Weiner: The key objection voiced by many critics of the JCPOA concerns the “sunset provisions” in the deal, under which many key restrictions in the JCPOA on Iranian nuclear activities last only for 10 or 15 years (depending on the particular restriction). This potentially allows Iran to benefit from sanctions relief now and to merely postpone its pursuit of a nuclear weapon. Other objections concern the failure of the JCPOA adequately to address Iran’s missile development programs or its destabilizing regional activities more generally.


What nuclear facilities remain in place in Iran, and how easily might they be repurposed to create weapons?

Hecker: Iran has dramatically reduced its inventories of enriched uranium in compliance with the deal. It has enrichment facilities that could be restarted rather easily to enrich uranium to weapons grade, but not without withdrawing from the deal. It could also begin construction of a new plutonium-producing reactor, but that would be rather costly since it made the one under construction inoperative in compliance with the deal. The bottom line is that it would take quite some time to get back to the material inventories and facilities Iran had before the deal went into effect.

Milani: Iran’s enrichment facilities remain but much of their capacity has been mothballed. Ninety-eight percent of the country’s low enrichment uranium has been shipped out of the country. The Arak heavy water reactor has been virtually dismantled. All known facilities are under constant surveillance by the IAEA. The regime’s missile program has, however, continued.


What effect could withdrawal have on anticipated talks with North Korea?

Hecker: That’s quite uncertain. North Korea may still want a deal, but it would likely ask for greater assurances from the U.S. about potential withdrawal, just as the U.S. is pressing North Korea about its past history of compliance.

Weiner: Commentators have observed that withdrawal from the JCPOA raises questions about U.S. credibility and its willingness to keep its word. Some suggest that this will make North Korea less likely to move actively in the direction of complete, verifiable, irreversible nuclear disarmament for fear that once it has given up its nuclear program, the U.S. might simply re-impose sanctions or pursue other hostile policies towards it. On the other hand, President Trump has emphasized that he would keep any commitments he makes in negotiations with North Korea; it was only the commitments of the prior U.S. administration that he did not feel obliged to honor. Whether this would provide enough confidence to the North Koreans to trust the United States is, of course, far from clear.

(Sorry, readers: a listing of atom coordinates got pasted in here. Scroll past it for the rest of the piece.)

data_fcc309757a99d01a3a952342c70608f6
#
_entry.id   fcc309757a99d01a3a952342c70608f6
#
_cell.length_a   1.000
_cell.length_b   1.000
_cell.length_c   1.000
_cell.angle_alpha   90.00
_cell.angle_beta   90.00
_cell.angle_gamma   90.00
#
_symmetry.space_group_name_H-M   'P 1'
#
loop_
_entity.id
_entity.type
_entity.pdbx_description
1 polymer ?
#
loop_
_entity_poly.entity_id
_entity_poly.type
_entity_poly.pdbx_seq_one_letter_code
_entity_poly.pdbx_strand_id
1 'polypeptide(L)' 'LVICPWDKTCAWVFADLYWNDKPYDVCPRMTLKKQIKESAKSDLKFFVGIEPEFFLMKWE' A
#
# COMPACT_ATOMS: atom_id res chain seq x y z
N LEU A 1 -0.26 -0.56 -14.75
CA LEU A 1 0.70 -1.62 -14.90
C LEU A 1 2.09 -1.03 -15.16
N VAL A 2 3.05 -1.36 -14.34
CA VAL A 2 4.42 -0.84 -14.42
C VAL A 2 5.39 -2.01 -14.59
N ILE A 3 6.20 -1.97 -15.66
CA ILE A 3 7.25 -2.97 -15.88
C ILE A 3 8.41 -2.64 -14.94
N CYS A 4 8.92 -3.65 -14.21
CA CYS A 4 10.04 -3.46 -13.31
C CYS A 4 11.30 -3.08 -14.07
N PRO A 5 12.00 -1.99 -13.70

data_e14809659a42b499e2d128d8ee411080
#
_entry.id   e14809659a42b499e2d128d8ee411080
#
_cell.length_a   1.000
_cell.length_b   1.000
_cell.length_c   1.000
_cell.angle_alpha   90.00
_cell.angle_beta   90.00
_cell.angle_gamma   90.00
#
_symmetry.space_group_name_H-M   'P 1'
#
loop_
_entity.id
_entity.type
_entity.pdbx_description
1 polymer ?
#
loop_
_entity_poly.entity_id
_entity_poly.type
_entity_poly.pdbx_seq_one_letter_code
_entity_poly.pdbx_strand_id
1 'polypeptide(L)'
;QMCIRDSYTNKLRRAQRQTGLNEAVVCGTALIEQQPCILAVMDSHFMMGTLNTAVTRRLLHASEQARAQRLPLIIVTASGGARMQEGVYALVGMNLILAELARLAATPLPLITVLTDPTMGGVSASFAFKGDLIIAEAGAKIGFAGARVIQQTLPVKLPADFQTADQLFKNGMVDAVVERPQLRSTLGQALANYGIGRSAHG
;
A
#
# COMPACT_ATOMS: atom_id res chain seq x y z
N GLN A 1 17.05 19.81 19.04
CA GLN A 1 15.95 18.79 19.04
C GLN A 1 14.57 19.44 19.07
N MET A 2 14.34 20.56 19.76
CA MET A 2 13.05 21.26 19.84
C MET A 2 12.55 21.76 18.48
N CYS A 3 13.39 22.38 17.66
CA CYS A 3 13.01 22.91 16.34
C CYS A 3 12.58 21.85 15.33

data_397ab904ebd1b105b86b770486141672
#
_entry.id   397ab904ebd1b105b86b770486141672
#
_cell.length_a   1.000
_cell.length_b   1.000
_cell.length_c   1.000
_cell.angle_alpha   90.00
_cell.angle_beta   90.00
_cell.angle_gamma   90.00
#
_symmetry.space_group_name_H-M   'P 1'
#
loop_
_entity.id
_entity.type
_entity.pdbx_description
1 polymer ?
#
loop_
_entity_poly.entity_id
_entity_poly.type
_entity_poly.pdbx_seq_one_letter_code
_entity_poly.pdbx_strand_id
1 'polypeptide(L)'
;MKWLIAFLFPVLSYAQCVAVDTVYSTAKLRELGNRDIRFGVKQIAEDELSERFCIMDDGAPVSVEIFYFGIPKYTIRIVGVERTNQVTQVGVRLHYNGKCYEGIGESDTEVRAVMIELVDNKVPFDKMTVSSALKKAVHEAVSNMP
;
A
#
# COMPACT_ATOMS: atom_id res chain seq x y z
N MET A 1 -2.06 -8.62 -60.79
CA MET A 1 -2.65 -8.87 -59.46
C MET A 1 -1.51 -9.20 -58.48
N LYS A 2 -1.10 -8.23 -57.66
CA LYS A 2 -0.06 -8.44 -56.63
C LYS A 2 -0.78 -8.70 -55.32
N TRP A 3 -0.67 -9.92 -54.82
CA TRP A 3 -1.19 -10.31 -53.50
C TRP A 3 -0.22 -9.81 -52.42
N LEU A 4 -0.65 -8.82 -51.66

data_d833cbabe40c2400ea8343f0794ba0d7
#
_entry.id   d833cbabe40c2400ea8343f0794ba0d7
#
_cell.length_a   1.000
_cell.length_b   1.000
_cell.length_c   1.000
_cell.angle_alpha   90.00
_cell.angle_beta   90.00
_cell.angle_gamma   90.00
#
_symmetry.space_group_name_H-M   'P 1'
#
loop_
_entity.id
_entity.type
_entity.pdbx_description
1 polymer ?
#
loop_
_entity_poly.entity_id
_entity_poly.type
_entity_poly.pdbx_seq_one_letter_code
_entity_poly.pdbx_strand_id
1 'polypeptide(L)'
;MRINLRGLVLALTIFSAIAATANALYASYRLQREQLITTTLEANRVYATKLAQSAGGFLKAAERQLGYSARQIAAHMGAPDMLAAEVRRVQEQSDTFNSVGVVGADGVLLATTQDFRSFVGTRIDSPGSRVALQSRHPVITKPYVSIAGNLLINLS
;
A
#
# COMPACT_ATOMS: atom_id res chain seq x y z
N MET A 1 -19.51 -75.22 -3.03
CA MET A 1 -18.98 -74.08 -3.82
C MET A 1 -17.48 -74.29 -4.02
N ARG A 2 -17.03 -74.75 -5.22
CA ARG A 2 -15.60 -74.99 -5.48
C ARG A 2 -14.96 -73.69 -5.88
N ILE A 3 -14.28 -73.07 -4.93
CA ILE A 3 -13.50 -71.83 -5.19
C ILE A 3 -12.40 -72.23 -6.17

What would a new deal look like?

Hecker: I don’t see a new deal involving this administration as a possibility.

Milani: I think the U.S. could have had more impact on a possible revamped deal had it stayed in the agreement. It remains to be seen whether Europeans will continue to try to coordinate with the U.S. and will try to forge a different agreement with the regime.

Weiner: A new agreement, to be acceptable to the U.S., would have to eliminate (or at least significantly extend) the sunset clauses and address Iran’s missile program. From Iran’s side, a revised deal would have to involve more than just lifting sanctions against Iran. It would also have to more emphatically embrace the prospect of American companies doing business in Iran. With respect to commercial relations, Iran argues that even though the United States formally lifted sanctions against Iran after the JCPOA took effect, the ongoing threat that U.S. sanctions would be re-imposed has effectively dissuaded many businesses in both the U.S. and Europe from pursuing long-term business arrangements in Iran.

Media Contacts

Melissa De Witte, Stanford News Service: (650) 725-9281,

Katy Gabel, Center for International Security and Cooperation: (650) 725-6488,